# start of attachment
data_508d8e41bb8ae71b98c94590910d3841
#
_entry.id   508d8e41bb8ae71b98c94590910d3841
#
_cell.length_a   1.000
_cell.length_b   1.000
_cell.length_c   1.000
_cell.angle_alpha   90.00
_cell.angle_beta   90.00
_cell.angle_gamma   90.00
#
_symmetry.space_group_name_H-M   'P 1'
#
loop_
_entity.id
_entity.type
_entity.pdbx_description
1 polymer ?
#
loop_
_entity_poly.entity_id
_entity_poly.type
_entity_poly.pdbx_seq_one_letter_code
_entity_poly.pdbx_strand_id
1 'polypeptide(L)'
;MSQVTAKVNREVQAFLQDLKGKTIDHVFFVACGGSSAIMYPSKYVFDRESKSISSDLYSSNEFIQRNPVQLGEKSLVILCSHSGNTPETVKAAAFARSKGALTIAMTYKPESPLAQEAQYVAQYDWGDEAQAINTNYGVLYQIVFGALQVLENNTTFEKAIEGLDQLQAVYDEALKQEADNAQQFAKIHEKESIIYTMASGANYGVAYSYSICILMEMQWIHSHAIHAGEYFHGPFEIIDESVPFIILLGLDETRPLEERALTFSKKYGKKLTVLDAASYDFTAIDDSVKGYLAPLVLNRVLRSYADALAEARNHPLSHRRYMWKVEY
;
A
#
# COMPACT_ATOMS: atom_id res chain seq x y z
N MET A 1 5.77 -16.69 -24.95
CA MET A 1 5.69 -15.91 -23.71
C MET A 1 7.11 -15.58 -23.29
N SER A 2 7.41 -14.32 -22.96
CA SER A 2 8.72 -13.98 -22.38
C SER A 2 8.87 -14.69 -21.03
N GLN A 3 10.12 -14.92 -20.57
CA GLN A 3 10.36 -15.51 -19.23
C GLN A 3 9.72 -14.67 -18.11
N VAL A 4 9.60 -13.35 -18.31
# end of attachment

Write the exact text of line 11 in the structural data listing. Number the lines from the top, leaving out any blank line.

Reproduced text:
#